These two big words are rarely used in common speak, but they both mean a lot to us as we ‘do’ church here at Jamberoo Anglican.
The first word, ‘intergenerational,’ describes our passion to fully include people of all ages and stages, as much as helpfully possible.
That means that we want our church to work for children, youth, seniors—people of all generations—as we gather each Saturday night and Sunday morning.
The natural response to this challenge would be to try to err on the side of making it feel like a special ‘all-age’ service, with lots of kids’ songs, puppets and memory verses.
Or, we could keep church just like it’s been for decades, and train the children to endure the adult-ness of the service, as we assume they will eventually learn the big words and get used to the formality.
But, in our church we’ve tried to cater for all of the people, most of the time, so that every person will participate and benefit, even if some of it is a little out of our comfort zone.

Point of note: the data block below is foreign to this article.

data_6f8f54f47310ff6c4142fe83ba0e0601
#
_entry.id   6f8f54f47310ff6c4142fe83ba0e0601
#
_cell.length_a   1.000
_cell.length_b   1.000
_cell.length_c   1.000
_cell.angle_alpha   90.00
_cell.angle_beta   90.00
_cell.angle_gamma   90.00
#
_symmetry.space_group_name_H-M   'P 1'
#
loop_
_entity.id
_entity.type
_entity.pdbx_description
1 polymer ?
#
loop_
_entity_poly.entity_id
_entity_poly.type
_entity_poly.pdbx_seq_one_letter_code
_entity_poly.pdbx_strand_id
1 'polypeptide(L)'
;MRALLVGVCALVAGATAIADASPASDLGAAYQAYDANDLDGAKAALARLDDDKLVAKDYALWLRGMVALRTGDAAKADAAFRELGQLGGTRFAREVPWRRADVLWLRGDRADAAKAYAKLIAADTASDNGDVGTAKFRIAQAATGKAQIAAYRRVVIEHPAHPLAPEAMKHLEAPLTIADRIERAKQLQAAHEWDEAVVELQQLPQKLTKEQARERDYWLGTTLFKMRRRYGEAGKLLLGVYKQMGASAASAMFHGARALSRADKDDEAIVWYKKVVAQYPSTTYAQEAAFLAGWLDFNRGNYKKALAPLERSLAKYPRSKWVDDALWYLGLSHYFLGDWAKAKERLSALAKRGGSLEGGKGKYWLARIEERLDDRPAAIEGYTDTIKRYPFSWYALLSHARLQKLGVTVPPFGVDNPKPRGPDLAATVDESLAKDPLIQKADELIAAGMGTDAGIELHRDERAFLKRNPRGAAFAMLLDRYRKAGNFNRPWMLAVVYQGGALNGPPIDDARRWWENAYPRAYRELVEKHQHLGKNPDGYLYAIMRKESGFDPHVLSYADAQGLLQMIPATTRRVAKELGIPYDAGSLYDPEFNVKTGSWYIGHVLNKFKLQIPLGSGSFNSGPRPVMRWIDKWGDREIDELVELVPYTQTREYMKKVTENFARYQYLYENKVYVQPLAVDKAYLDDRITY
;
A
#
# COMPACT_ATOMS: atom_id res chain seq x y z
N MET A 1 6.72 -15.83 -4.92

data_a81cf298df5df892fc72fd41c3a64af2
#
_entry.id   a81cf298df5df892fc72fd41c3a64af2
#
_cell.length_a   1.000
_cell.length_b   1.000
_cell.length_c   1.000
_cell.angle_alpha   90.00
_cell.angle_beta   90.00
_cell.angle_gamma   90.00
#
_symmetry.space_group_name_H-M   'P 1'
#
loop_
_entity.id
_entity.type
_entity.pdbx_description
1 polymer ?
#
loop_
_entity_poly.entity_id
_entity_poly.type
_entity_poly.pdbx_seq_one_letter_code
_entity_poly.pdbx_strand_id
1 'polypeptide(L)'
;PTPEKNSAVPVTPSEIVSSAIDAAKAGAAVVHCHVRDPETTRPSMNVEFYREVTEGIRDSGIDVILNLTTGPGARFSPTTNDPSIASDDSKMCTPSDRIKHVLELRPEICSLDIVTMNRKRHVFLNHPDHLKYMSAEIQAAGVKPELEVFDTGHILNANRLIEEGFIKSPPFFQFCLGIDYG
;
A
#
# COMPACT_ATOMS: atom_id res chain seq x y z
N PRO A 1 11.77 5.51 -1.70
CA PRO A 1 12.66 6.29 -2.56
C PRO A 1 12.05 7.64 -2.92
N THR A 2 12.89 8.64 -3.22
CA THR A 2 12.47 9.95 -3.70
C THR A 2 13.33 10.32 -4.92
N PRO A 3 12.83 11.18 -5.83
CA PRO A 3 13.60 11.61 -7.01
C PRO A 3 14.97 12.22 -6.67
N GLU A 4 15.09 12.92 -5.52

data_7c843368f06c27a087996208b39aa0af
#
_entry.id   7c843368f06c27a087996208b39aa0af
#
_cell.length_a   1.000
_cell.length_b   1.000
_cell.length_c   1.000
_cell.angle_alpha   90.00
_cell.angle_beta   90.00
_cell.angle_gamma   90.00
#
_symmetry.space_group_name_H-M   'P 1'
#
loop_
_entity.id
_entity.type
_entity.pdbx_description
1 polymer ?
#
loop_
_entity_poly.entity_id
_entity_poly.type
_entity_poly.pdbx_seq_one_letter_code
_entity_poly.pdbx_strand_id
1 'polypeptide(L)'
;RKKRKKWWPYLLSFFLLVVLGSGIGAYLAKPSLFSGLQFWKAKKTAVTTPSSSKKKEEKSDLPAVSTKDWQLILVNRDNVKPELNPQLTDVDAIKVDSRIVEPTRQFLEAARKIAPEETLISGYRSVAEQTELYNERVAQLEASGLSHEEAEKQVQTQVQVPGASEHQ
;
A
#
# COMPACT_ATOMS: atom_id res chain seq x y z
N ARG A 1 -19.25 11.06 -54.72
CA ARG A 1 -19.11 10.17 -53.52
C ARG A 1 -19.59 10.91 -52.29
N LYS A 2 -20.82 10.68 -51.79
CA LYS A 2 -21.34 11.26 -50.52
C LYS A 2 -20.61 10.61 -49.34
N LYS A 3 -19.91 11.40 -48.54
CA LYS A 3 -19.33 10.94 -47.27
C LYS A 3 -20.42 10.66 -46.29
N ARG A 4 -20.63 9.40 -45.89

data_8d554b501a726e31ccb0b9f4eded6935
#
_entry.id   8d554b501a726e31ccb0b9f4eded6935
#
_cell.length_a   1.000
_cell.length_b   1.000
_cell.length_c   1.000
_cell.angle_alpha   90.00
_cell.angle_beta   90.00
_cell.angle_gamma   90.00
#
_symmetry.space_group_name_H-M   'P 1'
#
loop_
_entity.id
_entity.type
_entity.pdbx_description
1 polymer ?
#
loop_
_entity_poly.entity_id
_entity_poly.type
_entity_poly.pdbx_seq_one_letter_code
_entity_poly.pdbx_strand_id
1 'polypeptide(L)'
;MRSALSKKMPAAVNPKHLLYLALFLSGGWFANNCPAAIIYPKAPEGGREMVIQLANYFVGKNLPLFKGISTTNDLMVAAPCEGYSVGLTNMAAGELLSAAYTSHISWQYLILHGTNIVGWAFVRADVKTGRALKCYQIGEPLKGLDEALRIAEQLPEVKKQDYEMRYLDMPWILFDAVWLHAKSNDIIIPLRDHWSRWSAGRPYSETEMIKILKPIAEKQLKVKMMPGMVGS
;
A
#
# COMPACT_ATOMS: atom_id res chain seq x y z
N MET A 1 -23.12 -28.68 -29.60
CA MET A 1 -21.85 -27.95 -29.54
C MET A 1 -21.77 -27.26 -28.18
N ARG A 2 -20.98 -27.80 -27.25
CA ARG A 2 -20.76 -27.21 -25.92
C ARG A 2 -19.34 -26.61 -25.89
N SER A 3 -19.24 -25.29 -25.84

Ironically, a way we have achieved this is by using what the second, big word describes, namely, ‘liturgy’.
This word is commonly used to describe the words we say together during our church service, like set prayers, creeds, and the public reading of psalms.
Conventional wisdom would say that liturgy was the last thing that younger people would want, and yet it’s a surprisingly good and powerful way to achieve our desire for intergenerational church.
For, by saying words together that have been prepared in advance, it actually helps people of all ages to have the confidence to participate in church, and the joy of being fully involved, no matter how old they are.
In fact, accessible and intelligible liturgy doesn’t need to feel ‘formal’ but can actually be a really-helpful ‘scaffold’ for younger people seeking to fully engage with the ‘grown ups’ with whom they share church, week in and out.